Difference between revisions of "DTS WAV"

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DTS (Digital Theater Systems) is a multi-channel surround sound format that is often found in movie soundtracks (on both Film and DVD) and is used for multi-channel sound on laser discs and even some CDDAs.  It is similar to Dolby System's AC3 format (it's chief competitor in the cinema and home theater market), and they are similar in terms of audio performance.  More about the format can be found on [http://en.wikipedia.org/wiki/Digital_Theater_System Wikipedia's DTS page].
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DTS (Digital Theater Systems) is a multi-channel surround sound format that is often found in movie soundtracks and is used for multi-channel sound on film, DVD, laser discs, and even some CDDAs.  It is similar to Dolby System's AC3 format (it's chief competitor in the cinema and home theater market), and they are similar in terms of audio performance.  More about the format can be found on [http://en.wikipedia.org/wiki/Digital_Theater_System Wikipedia's DTS page].
  
 
Enabling support for Wave files (WAV) containing DTS Audio streams in MC takes quite a bit of configuration, but you can get it to work with a little bit of effort.  These instructions are focused on having the computer decode the DTS stream itself, and output the audio through your sound card's analog outputs directly (which is honestly what most normal users will probably want).
 
Enabling support for Wave files (WAV) containing DTS Audio streams in MC takes quite a bit of configuration, but you can get it to work with a little bit of effort.  These instructions are focused on having the computer decode the DTS stream itself, and output the audio through your sound card's analog outputs directly (which is honestly what most normal users will probably want).

Revision as of 14:59, 20 March 2007

DTS (Digital Theater Systems) is a multi-channel surround sound format that is often found in movie soundtracks and is used for multi-channel sound on film, DVD, laser discs, and even some CDDAs. It is similar to Dolby System's AC3 format (it's chief competitor in the cinema and home theater market), and they are similar in terms of audio performance. More about the format can be found on Wikipedia's DTS page.

Enabling support for Wave files (WAV) containing DTS Audio streams in MC takes quite a bit of configuration, but you can get it to work with a little bit of effort. These instructions are focused on having the computer decode the DTS stream itself, and output the audio through your sound card's analog outputs directly (which is honestly what most normal users will probably want).

If instead you want to simpy pass the DTS stream through a S/PDIF output to an external DTS decoder box, this should also be possible with slight modifications to this method. However, this is untested and may not work at all!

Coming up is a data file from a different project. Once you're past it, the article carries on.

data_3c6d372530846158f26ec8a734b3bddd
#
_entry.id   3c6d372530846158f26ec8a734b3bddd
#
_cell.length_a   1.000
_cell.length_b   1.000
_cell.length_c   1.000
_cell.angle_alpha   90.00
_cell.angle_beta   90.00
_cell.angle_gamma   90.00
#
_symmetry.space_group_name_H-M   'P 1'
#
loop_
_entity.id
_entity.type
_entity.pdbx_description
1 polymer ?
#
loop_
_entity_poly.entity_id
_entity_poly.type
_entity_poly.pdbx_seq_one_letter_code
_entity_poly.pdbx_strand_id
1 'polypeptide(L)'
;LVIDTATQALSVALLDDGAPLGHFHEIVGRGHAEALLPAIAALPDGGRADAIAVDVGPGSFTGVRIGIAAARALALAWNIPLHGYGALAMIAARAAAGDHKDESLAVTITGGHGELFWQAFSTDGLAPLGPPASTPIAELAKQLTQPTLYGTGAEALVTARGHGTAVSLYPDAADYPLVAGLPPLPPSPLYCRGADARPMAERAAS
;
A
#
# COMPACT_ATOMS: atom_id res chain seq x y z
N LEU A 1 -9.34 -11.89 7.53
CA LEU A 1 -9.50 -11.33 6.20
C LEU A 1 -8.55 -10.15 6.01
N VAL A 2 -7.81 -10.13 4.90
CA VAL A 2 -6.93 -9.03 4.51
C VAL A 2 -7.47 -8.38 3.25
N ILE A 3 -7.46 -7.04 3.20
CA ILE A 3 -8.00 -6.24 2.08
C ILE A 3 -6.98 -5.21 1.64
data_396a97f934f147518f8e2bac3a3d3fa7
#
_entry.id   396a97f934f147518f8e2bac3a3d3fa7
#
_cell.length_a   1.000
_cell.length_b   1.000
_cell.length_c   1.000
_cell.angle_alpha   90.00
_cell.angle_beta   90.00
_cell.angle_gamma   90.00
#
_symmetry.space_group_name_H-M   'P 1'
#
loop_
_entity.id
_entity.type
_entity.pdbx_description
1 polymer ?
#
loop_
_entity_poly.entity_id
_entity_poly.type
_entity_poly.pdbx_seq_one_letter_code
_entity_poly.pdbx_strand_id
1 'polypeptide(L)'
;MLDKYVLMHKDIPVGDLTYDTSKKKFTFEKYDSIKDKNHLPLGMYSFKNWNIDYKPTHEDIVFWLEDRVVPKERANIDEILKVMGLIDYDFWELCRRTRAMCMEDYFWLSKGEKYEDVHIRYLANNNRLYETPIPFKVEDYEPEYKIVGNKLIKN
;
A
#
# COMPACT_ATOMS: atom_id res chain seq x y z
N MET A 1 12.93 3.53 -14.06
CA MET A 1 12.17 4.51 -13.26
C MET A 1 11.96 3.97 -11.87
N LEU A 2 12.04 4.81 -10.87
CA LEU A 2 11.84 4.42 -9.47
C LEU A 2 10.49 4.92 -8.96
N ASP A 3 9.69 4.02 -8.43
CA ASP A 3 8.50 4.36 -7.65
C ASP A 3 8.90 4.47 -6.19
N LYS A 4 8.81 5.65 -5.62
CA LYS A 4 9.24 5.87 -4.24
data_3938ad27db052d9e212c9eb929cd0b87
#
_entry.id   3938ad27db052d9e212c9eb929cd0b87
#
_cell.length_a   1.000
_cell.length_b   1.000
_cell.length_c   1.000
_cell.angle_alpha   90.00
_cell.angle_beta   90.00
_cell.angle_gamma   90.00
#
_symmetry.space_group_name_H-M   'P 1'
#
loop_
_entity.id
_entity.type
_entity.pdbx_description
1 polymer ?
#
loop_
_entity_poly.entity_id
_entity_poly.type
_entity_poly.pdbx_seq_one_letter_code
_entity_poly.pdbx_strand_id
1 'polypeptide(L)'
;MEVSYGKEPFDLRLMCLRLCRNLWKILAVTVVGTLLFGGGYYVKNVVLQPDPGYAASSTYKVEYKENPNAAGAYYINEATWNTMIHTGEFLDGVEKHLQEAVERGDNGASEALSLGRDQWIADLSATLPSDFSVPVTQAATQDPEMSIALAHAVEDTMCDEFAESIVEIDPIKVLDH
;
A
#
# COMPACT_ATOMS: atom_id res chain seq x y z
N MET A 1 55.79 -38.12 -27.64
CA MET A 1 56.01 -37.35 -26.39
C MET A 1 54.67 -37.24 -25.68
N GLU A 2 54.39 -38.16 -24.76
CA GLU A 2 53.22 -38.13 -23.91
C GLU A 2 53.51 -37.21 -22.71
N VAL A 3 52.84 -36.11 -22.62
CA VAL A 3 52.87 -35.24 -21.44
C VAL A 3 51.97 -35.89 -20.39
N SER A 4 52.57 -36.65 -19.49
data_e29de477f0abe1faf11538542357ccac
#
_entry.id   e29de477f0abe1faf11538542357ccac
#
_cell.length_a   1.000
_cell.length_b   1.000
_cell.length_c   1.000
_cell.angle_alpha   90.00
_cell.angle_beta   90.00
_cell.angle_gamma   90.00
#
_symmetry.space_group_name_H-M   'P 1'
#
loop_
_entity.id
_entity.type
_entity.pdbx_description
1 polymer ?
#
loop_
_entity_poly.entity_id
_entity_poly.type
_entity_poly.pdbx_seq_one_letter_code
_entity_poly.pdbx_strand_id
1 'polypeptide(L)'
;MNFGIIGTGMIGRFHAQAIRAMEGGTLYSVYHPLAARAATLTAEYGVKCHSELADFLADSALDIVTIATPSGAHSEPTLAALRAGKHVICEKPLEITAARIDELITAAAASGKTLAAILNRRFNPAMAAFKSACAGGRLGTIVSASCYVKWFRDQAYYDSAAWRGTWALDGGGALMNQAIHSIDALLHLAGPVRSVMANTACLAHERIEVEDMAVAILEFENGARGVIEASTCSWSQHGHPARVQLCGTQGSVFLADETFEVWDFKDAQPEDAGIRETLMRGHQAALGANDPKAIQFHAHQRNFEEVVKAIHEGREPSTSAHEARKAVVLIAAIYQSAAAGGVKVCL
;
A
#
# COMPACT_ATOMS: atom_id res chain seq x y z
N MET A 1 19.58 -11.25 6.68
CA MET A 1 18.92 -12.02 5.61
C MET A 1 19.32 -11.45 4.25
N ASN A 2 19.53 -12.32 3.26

Required Additional Software

DTSWav Source Plugin from Hypercubemx

FFDSHOW DirectShow Filter: Installing through CCCP is recommended.


Setup Instructions

  1. Make sure you've installed CCCP carefully using the instructions provided on the CCCP FAQ page.
  2. Download the DTSWav Source Plugin from Hypercubemx and extract the contents of the archive file to a folder on your hard drive. A good location for this is: C:\Program Files\DirectShow Filters\DTSWav\ but you can put it wherever you'd like.
  3. Register the DTSWave Source Filter. Go to Start --> Run and type:
    regsvr32 "C:\Program Files\DirectShow Filters\DTSWav\DTSWAVSource.ax"
  4. Open the FFDSHOW Audio Decoder Configuration. Go to Start --> Programs --> Combined Community Codec Pack --> FFDShow Audio Decoder Configuration
  5. Navigate to the Codec Configuration section of FFDSHOW using the navigation "tree" on the left.
  6. In the codec list on the right, select DTS and ensure that libdts is chosen.
    1. Also ensure that Check For DTS in WAV is selected at the bottom of the dialog.
    2. If you want to use S/PDIF passthrough, you would select spdif instead of libdts here.
    Ffdshow codec-dts.jpg
  7. Scroll down in the codec list and find Uncompressed. Change it from disabled to all supported.
    Ffdshow codec-uncompressed.jpg
  8. Next, still in the FFDSHOW audio decoder tool, select Dolby Decoder from the navigation "tree" and enable it.
    1. If you will be using an external DTS decoder (via S/PDIF output) then do not enable this option.
    Ffdshow dolby decoder.jpg
  9. Take your WAV files containing DTS Audio streams, and change the file extension to .dtswav as recommended by the DTS Wav plugin authors.
  10. You should now be able to play the files back using a DirectShow player. Try playing one of them back using Windows Media Player or Media Player Classic (which is installed as part of CCCP). If the files don't play back or you hear static, you likely did something wrong so check your previous steps.
  11. Import the files into MC by right clicking on the files in Windows Explorer and choosing Media Center --> Import. They will import as Data files. You can also drag-drop the files from Windows Explorer into the MC window.
  12. Find them in MC. Manually change the following attributes:
    1. File Type: change from "dtswav" to "dts"
    2. Media Type: change from "data" to "audio"
  13. Inside MC, go to Options --> Playback --> DirectShow playback Settings --> DirectShow Filters and make sure DTS is checked.

That's it! The files should now play and act just like any other Audio file in MC.

A few little important notes:

  • You must use the .dtswav extension for the files or the DTSWav Source Filter won't "see" them.
  • You must change the file type from dtswav to dts in MC for each file, or MC will fail to play them back.